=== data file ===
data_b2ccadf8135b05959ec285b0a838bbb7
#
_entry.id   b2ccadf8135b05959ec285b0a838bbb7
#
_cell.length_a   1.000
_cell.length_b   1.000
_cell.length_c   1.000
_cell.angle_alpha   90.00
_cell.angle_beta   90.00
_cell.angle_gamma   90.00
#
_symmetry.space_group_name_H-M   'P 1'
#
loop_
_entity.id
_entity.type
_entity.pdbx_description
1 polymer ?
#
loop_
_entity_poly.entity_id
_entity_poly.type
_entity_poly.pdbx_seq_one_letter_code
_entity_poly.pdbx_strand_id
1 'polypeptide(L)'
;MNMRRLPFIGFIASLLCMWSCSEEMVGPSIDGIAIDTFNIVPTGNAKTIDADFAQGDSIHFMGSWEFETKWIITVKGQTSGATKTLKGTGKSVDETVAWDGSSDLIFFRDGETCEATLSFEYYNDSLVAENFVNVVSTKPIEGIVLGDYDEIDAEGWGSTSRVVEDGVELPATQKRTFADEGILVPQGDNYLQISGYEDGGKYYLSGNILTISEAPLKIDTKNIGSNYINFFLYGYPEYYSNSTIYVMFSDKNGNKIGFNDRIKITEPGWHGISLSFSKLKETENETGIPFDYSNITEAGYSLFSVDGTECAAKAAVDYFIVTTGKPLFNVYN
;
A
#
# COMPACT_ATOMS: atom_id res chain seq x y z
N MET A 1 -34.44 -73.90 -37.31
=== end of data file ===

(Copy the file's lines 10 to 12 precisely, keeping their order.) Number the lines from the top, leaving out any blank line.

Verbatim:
_cell.angle_gamma   90.00
#
_symmetry.space_group_name_H-M   'P 1'